Now in its fourth edition, this leading introduction to ethnography has been thoroughly updated and substantially rewritten. The volume offers a systematic introduction to ethnographic principles and practice, and includes a new chapter on ‘Ethnography in the digital world’.
The authors argue that ethnography is best understood as a reflexive process. This requires recognition that social research is part of the world that it studies, and demands that researchers reflect on how they shape both data and analysis. Starting in Chapter 1 with an outline of the principle of reflexivity, against the background of competing research philosophies, the authors go on to discuss the main features of ethnographic work, including:
- the selection and sampling of cases
- the problem of access
- field relations and observation
- the use of documents
- recording and organizing data
the process of data analysis and writing research reports.
There is also consideration of the ethical issues involved in ethnographic research. Throughout, the discussion draws on a wide range of illustrative material from classic and more recent studies, within a global context. The new edition of this popular textbook will be an indispensable resource for undergraduate and postgraduate students, and for all researchers using ethnographic methods in the social sciences and the humanities.
Table of Contents
1. What is Ethnography?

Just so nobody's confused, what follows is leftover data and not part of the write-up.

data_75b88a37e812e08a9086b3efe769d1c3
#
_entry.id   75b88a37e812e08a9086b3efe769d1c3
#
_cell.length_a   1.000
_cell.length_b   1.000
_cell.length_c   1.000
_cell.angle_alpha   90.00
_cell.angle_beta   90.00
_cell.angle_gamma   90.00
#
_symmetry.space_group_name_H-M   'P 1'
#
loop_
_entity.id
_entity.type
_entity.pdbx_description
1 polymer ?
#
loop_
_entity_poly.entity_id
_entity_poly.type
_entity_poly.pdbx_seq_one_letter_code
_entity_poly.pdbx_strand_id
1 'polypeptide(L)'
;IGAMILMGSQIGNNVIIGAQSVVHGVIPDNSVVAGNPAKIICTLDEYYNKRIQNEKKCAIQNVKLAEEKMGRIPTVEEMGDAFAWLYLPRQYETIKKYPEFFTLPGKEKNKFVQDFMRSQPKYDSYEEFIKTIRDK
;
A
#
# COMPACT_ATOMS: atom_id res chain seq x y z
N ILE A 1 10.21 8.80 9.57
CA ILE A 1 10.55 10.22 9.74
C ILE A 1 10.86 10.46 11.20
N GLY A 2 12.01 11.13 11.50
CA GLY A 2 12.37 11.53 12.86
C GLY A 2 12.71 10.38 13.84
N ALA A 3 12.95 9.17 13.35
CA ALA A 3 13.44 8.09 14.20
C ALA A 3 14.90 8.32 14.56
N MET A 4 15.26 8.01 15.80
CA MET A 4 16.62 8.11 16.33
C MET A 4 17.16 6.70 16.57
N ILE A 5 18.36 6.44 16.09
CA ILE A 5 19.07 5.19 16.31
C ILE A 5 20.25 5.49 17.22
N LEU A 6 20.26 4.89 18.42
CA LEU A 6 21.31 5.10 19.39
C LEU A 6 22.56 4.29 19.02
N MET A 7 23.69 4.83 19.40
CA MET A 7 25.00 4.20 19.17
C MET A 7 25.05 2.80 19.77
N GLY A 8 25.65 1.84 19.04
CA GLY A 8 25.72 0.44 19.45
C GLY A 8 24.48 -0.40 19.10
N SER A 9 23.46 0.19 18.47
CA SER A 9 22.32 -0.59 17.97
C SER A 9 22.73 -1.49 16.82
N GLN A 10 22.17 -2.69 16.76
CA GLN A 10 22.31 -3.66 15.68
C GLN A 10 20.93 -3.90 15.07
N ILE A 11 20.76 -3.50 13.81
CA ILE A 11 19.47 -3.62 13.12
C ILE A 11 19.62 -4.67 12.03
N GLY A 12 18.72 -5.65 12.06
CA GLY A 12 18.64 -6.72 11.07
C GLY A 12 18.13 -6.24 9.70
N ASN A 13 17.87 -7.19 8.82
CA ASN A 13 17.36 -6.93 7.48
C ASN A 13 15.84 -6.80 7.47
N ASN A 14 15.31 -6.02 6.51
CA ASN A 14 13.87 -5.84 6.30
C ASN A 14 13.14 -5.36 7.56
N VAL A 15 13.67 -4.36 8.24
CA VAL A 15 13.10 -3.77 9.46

2. Research Design: Problems, Cases, and Samples
4. Field Relations
5. Oral Accounts and the Role of Interviewing
6. Documents and Other Artefacts, Real and Virtual
7. Ethnography in the Digital World
8. Recording and Organizing Data
9. The Process of Analysis
10. Writing Ethnography
Martyn Hammersley is Emeritus Professor of Educational and Social Research at The Open University, UK. He has carried out research in the sociology of education and the sociology of the media. However, much of his work has been concerned with the methodological issues surrounding social enquiry. He has written several books, including Reading Ethnographic Research (1997), The Politics of Social Research (1995), Educational Research, Policymaking and Practice, (2002), Questioning Qualitative Inquiry (2008), The Myth of Research-Based Policy and Practice (2013), The Limits of Social Science (2014), and The Radicalism of Ethnomethodology (2018).
Paul Atkinson is Emeritus Professor of Sociology at Cardiff University, UK. His current interests include the ethnography of craft and the craft of ethnography. His most recent books include For Ethnography (2015), Thinking Ethnographically (2017) and Writing Ethnographically (2019). He is currently an editor of the Sage Foundations of Social Research Methods. Together with Sara Delamont he was founding editor of the journal Qualitative Research.